Davids and Goliaths Need Each Other More than Ever

As climate-focused investments experience record growth, corporate-startup partnerships may be our planet’s future.

History is littered with the corpses of corporations failing to innovate and future-proof their market share. But a recent piece in The Economist exploring the David-and-Goliath symbiosis between incumbents and startups got me thinking about these kinds of partnerships in climatetech specifically. Namely, without the agility and innovation of climate startups, corporates are disadvantaged and at a greater risk of atrophy—or, in the worst cases, even failure. Similarly, without corporates, many startups lack the infrastructure to commercialize and scale.

But why is this symbiosis so vital to startup success in the climate space? 

A key reason is that corporates are entrenched in ways that make it challenging for startups to disintermediate. Not only are many climate startups B2B in the first place, but incumbents also have the capital, state-of-the-art research facilities, networks, and commercialization pathways that climate startups direly need.

Another reason: speed. 

It’s often the case that a climate startup’s readiness to hyperscale is just as salient to its long-term success as its product. The need for decarbonization technologies isn’t going anywhere, and neither is the urgency to make disruptors viable, keep up with ever-evolving climate regulations and mandates, and take advantage of new government incentives for climate solutions. For startups to deliver results that matter, corporate alliances are often an essential, even nonelective, path.

Of course, I’m not saying that these partnerships are always rosy. The convergence of startups and corporates comes with a set of predictable risks. In climatetech, one area that commonly stymies corporates and startups is the question: What now? This comes after the courtship period, when both parties are excited to collaborate but realize that they don’t quite know how to proceed beyond the conceptual stage, or that there’s dissonance between their respective short-term needs, long-term goals, existing infrastructures, and ultimately what resources are available to actually get a vision off the ground.

That said, when startups and corporates push beyond these initial difficulties and find themselves engaged in productive, efficient, and aligned collaboration, the results speak for themselves.

Take United and Cemvita as an example. United, a Greentown Labs partner, was the first airline to commit to zero carbon emissions by 2050 and has its own venture fund dedicated to discovering and investing in novel technologies that can help it achieve this goal.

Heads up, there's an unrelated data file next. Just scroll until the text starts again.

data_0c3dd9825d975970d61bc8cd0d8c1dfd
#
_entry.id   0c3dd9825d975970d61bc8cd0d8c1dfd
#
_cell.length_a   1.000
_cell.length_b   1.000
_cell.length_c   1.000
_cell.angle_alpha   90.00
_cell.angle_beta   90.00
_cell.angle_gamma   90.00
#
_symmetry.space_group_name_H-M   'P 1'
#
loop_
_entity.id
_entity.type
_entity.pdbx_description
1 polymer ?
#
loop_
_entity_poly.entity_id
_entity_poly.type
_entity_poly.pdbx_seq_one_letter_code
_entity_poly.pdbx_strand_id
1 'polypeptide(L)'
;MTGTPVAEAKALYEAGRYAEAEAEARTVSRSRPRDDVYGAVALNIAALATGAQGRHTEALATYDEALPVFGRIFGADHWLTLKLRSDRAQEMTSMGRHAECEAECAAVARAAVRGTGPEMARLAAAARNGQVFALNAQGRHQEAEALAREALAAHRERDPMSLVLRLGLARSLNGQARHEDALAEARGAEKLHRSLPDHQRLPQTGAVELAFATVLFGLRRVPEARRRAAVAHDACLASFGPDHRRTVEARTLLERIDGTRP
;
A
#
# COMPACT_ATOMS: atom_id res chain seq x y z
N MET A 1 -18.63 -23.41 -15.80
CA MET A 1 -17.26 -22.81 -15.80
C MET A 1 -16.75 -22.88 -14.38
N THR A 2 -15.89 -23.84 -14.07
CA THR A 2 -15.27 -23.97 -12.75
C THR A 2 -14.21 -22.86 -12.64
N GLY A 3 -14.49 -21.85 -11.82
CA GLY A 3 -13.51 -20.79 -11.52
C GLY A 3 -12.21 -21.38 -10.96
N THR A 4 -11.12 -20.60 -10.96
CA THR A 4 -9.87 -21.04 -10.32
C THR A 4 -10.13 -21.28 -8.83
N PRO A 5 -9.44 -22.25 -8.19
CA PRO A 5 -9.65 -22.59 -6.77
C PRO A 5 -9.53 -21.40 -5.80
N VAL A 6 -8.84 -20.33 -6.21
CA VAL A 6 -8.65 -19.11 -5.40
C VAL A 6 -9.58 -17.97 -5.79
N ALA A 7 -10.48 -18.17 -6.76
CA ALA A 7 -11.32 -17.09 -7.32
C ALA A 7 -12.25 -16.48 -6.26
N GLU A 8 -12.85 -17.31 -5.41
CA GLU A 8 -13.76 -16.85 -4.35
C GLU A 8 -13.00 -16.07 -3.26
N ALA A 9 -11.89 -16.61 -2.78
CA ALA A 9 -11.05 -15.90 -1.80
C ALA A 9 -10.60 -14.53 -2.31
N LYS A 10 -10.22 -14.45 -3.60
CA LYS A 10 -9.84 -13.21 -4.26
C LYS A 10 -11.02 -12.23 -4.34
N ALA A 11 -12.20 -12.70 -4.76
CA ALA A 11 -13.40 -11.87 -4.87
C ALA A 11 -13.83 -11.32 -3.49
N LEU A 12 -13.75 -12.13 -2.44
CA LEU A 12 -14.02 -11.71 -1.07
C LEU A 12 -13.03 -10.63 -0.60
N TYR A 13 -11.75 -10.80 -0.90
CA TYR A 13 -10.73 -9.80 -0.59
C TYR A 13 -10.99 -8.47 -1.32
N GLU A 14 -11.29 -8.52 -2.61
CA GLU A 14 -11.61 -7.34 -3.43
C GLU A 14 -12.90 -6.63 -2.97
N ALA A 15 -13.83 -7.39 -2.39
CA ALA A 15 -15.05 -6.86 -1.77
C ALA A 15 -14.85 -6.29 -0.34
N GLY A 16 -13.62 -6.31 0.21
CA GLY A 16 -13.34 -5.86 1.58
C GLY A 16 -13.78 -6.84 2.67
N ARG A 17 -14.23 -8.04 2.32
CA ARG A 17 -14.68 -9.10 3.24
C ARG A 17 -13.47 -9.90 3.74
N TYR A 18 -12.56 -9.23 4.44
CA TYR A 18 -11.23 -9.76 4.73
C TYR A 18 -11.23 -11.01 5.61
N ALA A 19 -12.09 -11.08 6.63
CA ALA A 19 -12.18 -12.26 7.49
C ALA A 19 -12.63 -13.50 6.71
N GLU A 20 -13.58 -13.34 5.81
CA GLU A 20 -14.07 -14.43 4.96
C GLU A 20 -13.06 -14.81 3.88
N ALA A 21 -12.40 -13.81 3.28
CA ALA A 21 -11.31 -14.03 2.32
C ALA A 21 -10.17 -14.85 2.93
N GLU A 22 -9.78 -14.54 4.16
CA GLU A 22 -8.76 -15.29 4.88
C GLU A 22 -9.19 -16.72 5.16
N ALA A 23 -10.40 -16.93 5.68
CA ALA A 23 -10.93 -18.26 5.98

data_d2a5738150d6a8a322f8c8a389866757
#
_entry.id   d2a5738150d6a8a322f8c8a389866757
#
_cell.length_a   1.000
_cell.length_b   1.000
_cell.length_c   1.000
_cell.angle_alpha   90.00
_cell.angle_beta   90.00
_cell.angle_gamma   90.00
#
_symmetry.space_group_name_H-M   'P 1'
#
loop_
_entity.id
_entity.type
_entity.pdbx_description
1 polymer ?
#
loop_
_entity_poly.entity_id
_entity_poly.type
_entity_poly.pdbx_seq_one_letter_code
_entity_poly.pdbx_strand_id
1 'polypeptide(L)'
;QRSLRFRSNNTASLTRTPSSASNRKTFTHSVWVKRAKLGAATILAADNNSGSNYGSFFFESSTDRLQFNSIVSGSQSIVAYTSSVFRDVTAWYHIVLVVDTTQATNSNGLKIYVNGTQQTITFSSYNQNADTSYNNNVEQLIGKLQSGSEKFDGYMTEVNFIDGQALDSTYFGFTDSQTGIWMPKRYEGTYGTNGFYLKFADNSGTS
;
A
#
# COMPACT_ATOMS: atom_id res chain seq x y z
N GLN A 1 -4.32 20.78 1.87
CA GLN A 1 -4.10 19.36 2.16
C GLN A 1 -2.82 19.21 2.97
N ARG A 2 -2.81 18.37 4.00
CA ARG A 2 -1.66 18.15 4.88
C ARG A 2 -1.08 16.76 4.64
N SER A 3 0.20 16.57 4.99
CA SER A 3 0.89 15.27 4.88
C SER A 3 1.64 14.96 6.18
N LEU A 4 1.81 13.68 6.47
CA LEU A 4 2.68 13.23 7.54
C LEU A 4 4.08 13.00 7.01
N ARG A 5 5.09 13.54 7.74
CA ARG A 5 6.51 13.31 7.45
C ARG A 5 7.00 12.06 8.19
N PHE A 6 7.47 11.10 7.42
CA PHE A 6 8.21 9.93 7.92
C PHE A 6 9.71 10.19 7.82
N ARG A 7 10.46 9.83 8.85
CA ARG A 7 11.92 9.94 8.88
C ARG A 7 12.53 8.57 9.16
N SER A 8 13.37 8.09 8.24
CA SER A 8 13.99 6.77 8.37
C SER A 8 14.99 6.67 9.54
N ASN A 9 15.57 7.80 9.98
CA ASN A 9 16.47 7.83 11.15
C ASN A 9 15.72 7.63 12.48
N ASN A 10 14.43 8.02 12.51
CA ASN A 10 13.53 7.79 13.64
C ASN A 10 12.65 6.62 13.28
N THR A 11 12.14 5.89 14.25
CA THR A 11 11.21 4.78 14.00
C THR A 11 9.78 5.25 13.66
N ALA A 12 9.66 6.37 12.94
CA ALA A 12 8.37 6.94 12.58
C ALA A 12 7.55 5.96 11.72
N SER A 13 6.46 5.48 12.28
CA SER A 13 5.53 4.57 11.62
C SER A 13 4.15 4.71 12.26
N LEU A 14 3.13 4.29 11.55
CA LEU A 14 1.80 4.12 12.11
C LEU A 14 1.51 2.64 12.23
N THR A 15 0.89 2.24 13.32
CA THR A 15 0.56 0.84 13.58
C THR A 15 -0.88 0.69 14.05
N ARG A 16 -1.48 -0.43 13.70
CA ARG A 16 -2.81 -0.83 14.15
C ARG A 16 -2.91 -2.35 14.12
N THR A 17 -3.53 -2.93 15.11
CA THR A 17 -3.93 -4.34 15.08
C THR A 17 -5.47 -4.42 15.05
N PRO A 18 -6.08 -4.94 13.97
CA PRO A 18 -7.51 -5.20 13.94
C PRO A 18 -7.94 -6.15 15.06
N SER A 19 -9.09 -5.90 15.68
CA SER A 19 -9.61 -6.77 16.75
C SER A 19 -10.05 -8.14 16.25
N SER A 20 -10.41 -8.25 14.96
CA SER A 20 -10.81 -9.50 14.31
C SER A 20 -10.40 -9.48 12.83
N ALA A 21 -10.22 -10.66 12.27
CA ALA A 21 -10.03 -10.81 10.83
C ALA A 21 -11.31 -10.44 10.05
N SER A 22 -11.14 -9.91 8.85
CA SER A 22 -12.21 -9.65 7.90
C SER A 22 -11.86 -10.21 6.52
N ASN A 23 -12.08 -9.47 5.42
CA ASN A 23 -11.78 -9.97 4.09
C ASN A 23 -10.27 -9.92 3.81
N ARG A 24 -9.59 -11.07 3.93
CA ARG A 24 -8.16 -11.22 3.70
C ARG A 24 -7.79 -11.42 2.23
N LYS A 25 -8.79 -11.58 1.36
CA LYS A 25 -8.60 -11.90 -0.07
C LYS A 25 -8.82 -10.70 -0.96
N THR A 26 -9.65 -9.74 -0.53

The biggest area of interest is sustainable aviation fuels (SAFs), since 98 percent of United’s emissions come from its use of kerosene. SAFs aren’t new, but there’s always been a problem: most are derived from cooking oils and waste fats, which are severely limited in supply and difficult to scale. However, Cemvita, a Greentown member based in Houston that was founded in 2017, discovered a way to create an SAF that uses specially engineered microbes that convert carbon dioxide into clean fuel, making it more reliable, sustainable, and (critically) scalable than traditional alternatives.

Cemvita always needed a corporate partner in the end (who else but an airline to sell clean jet fuel to?), and United needs disruptive technologies like Cemvita’s process that can be commercialized to meet its robust decarbonization goals. The result? After an initial investment from United last year, David and Goliath signed a future purchase agreement for up to 1 billion gallons of Cemvita’s SAF, distributed over the next 20 years.

Another example is the recent partnership between German behemoth BASF (the largest chemical producer in the world) and American Battery Technology Company (ABTC). BASF, another Greentown partner, is currently the only manufacturer that produces cathode active materials (a precursor to lithium-ion batteries) in North America, Europe, and Asia. However, before the partnership, BASF hadn’t established a circular supply chain in North America that would allow it to take the lead in renewable battery solutions across the continent (it had already established circular economies in Europe and Asia). 

ABTC, a Nevada-based company and longtime Greentown member, was the last partner BASF needed (alongside other key players like Toda and Nanotech) to close the loop and reduce carbon emissions from battery production by up to 25 percent. ABTC’s role will be to take waste/scrap materials from Nanotech’s California facility and purify them into nickel, cobalt, and manganese, which Toda and BASF can then use to create cathode active materials. These materials will then be sent back to Nanotech for battery production.

I can certainly go on and on about other examples of successful startup-corporate partnerships: Enel  and Raptor Maps; Syzygy Plasmonics and Sumitomo Corporation of Americas, or Sol Clarity and Equinor, to name a few. However, despite these terrific strides and climatetech’s defiance of recent headwinds, we can’t expect to see continued growth ad infinitum. Being proactive now is key—we need all hands on deck to help these startups succeed.  

Which leaves us with the question: how can we foster more successful corporate-startup collaborations in the climatetech and energy transition space? What barriers must we overcome—and what programs are needed—to accelerate the forging of successful partnerships, à la United/Cemvita and BASF/ABTC? Goliaths have been taking steps for years to reform themselves in light of the climate crisis. They’re waiting for their Davids, and need to know how to seamlessly move forward once they find them.